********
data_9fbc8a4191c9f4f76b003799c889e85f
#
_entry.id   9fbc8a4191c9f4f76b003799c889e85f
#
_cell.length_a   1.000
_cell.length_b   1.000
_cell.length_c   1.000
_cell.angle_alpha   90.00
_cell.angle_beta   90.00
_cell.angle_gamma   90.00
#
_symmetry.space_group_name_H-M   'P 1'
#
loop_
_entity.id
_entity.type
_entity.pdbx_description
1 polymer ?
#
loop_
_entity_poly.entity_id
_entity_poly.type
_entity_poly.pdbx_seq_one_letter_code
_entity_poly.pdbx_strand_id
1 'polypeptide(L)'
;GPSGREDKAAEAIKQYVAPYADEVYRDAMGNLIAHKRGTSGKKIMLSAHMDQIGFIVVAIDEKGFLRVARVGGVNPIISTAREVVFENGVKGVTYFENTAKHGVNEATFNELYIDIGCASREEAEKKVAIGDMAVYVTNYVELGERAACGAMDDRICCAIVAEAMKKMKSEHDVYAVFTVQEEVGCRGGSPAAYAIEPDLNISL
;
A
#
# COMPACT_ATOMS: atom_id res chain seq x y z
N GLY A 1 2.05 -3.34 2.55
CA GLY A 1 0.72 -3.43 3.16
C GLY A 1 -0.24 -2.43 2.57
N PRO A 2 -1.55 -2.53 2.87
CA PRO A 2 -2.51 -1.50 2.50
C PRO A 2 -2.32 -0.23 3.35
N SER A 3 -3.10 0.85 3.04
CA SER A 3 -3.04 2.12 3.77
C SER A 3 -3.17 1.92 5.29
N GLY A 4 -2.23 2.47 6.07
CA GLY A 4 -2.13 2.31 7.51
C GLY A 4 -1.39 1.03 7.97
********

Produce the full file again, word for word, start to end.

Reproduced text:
data_9fbc8a4191c9f4f76b003799c889e85f
#
_entry.id   9fbc8a4191c9f4f76b003799c889e85f
#
_cell.length_a   1.000
_cell.length_b   1.000
_cell.length_c   1.000
_cell.angle_alpha   90.00
_cell.angle_beta   90.00
_cell.angle_gamma   90.00
#
_symmetry.space_group_name_H-M   'P 1'
#
loop_
_entity.id
_entity.type
_entity.pdbx_description
1 polymer ?
#
loop_
_entity_poly.entity_id
_entity_poly.type
_entity_poly.pdbx_seq_one_letter_code
_entity_poly.pdbx_strand_id
1 'polypeptide(L)'
;GPSGREDKAAEAIKQYVAPYADEVYRDAMGNLIAHKRGTSGKKIMLSAHMDQIGFIVVAIDEKGFLRVARVGGVNPIISTAREVVFENGVKGVTYFENTAKHGVNEATFNELYIDIGCASREEAEKKVAIGDMAVYVTNYVELGERAACGAMDDRICCAIVAEAMKKMKSEHDVYAVFTVQEEVGCRGGSPAAYAIEPDLNISL
;
A
#
# COMPACT_ATOMS: atom_id res chain seq x y z
N GLY A 1 2.05 -3.34 2.55
CA GLY A 1 0.72 -3.43 3.16
C GLY A 1 -0.24 -2.43 2.57
N PRO A 2 -1.55 -2.53 2.87
CA PRO A 2 -2.51 -1.50 2.50
C PRO A 2 -2.32 -0.23 3.35
N SER A 3 -3.10 0.85 3.04
CA SER A 3 -3.04 2.12 3.77
C SER A 3 -3.17 1.92 5.29
N GLY A 4 -2.23 2.47 6.07
CA GLY A 4 -2.13 2.31 7.51
C GLY A 4 -1.39 1.03 7.97